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ITT Commercial Finance Corp's equipment to it voluntarily, and, according to defendants, did so. At this point, defendants say, AG still owed ITT Commercial Finance Corp. over $1 million. When ITT requested payment, plaintiffs, who included a number of owner-operators and shareholders in AG, brought this lawsuit.

AG was not a plaintiff in the lawsuit filed in state court on March 11, 1986. Instead, a group of shareholders in AG, referred to by plaintiffs as the "Teletypeset plaintiffs," together with some of the owner-operators ("Owner-operator plaintiffs") and employees either of the Teletypeset plaintiffs (according to plaintiffs) or AG (according to defendants) ("Employee plaintiffs") brought the action. All of the 156 plaintiffs were California residents. As defendants, plaintiffs named ITT Corporation, ITT Commercial Finance Corp., a number of other ITT entities, nine individual named defendants, and "Does 1 through 50." Among the nine named defendants were Tom Green and Barbara Bookwalter, residents of California. All of the other defendants (aside from the Does) were citizens of states other than California. Plaintiffs have never specified the identity or state of residence of any of the Doe defendants.

On April 10, 1986 defendants filed a Verified Petition for Removal. 1 In their petition they argued, first, that there was complete diversity between the parties notwithstanding the California residence of Green and Bookwalter because those two persons had been joined "fraudulently and improperly" by plaintiffs for the sole purpose of attempting to avoid removal of the case to federal court. According to defendants, plaintiffs had failed to state, and could not state, a claim against Green and Bookwalter upon which relief could be granted. 2 Second, defendants argued that "Does 1 through 50" were "merely formal and phantom parties.... [T]he allegations with respect to them are sham and cannot affect the jurisdiction of [the district] Court or defeat the removal of this action to [the district] Court."

After the case was removed to the district court, plaintiffs moved to remand it back to state court under 28 U.S.C. Sec. 1447(c). 3 In their motion plaintiffs argued that the case had been improvidently removed because "diversity of citizenship does not exist as two of the defendants [Bookwalter and Green] are citizens of the State of California." Plaintiffs did not deny defendants' averment that the Doe defendants were "shams."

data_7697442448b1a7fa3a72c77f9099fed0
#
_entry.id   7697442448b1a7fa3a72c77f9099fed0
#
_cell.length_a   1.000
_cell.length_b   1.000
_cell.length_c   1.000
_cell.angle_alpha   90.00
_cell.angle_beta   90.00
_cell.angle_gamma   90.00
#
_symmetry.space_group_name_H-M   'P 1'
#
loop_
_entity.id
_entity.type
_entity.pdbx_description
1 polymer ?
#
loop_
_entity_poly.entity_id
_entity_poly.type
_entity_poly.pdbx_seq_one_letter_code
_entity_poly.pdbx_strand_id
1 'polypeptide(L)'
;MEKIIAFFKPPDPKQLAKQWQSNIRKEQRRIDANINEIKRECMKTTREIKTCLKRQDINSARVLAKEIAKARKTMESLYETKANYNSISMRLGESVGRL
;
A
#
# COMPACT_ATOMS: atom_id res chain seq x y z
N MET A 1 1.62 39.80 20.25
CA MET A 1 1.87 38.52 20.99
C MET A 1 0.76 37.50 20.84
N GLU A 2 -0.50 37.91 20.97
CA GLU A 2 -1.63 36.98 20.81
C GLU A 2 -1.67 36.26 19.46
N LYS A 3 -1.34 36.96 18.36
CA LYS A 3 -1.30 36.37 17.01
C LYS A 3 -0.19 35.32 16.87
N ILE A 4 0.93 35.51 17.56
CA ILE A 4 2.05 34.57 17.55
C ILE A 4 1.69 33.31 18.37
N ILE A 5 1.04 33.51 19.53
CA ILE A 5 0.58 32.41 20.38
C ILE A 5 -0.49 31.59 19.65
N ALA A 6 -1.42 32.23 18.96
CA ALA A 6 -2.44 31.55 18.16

After a hearing, the district court denied plaintiffs' motion for remand in an order dated April 23, 1986. The order denied plaintiffs' application for remand, and then

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dismissed plaintiffs' complaint against Bookwalter and Green because "[t]he joinder of defendants Barbara Bookwalter and Tom Green [has] been found to have been not justified on the face of the pleadings." 4 The order went on to invite plaintiffs to file a motion for reconsideration or an amended complaint, or both.

On April 29, 1986 plaintiffs filed a motion for reconsideration of the order denying their motion to remand, to which they attached as an exhibit a "Proposed First Amended Complaint" which, they said, they planned to file in state court if the case was remanded. According to plaintiffs, they did not file this Proposed First Amended Complaint with the district court because they did not want to "concede jurisdiction of the federal court...." Appellants' Opening Brief at 3. The Proposed First Amended Complaint listed Does 1 through 50 among the defendants.

On June 3, 1986 the district court denied the motion for reconsideration. The court stated:

The Court finds no basis for reconsidering its prior ruling that the conclusory allegations in the original complaint were insufficient to sustain the joinder of the individual defendants, and that therefore diversity jurisdiction exists in this case.

The district court refused to certify its ruling on the motion for remand for interlocutory review, and further refused to certify it as a final judgment under Rule 54(b) of the Federal Rules of Civil Procedure.

Plaintiffs nonetheless sought review of the order denying remand in this court. They also sought an emergency stay of proceedings in the district court. This court dismissed the attempted appeal for lack of jurisdiction and denied the emergency motion.

After defendants had filed motions to dismiss and for summary judgment, the district court on August 15, 1986 dismissed plaintiffs' complaint pursuant to Rules 37(b) and (d) and 41(b) of the Federal Rules of Civil Procedure. The court also entered default against plaintiffs on ITT Commercial Finance Corp.'s counterclaims. On October 16, 1986 the district court entered separate orders dismissing the complaint on grounds independent of the August 15 dismissal. The court granted defendants' motions to dismiss and for summary judgment. The court also entered judgment for ITT Commercial Finance Corp. on its counterclaims. Finally, the court entered a finding that plaintiffs had violated Rule 11 of the Federal Rules of Civil Procedure because their complaint "was not well grounded in fact and was not warranted by existing law or a good faith argument...